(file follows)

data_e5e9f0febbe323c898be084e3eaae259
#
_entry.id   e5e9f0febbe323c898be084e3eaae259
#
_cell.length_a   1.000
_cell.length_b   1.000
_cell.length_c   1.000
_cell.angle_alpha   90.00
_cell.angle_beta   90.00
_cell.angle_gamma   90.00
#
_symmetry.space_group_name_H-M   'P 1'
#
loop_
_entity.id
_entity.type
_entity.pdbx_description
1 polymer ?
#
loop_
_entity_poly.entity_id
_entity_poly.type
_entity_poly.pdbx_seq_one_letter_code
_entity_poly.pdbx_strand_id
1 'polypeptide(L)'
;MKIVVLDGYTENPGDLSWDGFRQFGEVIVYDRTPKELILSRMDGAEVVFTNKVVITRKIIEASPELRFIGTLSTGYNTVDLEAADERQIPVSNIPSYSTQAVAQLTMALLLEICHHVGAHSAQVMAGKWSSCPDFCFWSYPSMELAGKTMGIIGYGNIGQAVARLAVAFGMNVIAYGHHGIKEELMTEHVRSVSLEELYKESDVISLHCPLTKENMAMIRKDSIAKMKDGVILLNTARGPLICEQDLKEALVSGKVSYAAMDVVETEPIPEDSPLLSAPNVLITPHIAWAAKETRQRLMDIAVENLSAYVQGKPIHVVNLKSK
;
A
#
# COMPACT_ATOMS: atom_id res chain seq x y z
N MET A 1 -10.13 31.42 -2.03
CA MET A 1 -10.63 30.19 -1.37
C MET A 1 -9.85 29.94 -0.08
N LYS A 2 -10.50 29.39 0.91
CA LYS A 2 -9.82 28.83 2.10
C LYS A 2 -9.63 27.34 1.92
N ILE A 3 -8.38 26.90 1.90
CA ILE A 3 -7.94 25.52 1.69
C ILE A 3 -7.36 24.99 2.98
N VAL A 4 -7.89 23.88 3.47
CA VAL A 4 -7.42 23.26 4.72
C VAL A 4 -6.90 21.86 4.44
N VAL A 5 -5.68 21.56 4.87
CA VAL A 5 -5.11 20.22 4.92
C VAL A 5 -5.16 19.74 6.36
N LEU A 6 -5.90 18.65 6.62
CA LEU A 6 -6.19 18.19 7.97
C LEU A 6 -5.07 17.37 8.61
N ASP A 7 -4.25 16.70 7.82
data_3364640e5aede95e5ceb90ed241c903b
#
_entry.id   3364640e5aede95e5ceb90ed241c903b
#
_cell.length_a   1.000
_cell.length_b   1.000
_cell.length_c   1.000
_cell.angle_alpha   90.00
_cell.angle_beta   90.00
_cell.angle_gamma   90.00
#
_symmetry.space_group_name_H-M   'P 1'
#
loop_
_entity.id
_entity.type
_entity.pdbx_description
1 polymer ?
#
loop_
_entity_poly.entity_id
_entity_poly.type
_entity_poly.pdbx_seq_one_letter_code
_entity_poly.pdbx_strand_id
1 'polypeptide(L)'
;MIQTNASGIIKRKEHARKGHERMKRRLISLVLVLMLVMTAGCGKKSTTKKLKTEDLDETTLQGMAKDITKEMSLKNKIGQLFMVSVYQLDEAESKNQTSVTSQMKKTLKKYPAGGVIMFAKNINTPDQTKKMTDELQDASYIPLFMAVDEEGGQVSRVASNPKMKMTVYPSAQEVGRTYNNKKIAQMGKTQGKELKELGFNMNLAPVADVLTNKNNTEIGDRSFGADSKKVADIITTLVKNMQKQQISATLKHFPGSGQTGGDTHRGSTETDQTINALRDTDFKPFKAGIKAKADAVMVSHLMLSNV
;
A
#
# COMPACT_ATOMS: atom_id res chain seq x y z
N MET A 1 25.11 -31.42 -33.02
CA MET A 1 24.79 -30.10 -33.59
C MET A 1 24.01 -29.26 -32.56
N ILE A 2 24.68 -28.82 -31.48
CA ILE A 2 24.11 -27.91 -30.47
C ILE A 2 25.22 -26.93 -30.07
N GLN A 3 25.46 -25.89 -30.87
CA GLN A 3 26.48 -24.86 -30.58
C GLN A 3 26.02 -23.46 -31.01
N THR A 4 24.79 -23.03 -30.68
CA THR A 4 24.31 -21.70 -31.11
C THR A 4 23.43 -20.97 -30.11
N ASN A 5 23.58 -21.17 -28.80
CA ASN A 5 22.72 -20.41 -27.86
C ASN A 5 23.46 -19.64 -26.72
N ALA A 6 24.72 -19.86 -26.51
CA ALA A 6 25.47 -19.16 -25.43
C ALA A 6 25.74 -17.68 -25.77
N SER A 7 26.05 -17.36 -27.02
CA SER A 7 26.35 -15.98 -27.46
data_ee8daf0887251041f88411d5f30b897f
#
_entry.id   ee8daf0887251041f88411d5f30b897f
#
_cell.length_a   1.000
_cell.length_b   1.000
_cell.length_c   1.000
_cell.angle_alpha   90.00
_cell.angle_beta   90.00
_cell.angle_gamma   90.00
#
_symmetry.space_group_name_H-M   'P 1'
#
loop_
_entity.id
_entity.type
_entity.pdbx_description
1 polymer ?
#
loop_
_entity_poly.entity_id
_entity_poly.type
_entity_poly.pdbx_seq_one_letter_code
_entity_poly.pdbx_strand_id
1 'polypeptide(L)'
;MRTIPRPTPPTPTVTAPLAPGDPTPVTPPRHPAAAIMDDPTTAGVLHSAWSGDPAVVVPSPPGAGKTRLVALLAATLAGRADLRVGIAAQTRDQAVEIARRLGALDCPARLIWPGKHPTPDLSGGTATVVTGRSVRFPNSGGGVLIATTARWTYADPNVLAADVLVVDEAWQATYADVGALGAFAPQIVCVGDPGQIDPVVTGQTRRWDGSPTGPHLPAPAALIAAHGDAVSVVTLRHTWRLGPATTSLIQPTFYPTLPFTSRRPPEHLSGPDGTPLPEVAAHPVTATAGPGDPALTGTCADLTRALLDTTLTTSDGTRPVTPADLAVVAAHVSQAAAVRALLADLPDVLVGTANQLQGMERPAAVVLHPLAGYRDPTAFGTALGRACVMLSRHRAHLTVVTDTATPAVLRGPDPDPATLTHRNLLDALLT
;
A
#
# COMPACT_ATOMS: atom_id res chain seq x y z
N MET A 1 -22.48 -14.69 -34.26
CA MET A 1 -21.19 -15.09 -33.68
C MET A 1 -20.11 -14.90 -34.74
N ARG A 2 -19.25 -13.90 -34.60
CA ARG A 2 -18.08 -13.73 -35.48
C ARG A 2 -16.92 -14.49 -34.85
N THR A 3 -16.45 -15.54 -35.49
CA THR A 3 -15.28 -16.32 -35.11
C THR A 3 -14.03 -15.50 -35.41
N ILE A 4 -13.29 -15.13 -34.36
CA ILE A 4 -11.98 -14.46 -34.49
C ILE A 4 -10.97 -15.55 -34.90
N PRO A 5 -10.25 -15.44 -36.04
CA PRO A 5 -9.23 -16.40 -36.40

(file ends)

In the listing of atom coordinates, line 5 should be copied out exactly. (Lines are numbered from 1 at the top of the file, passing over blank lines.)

_cell.length_a   1.000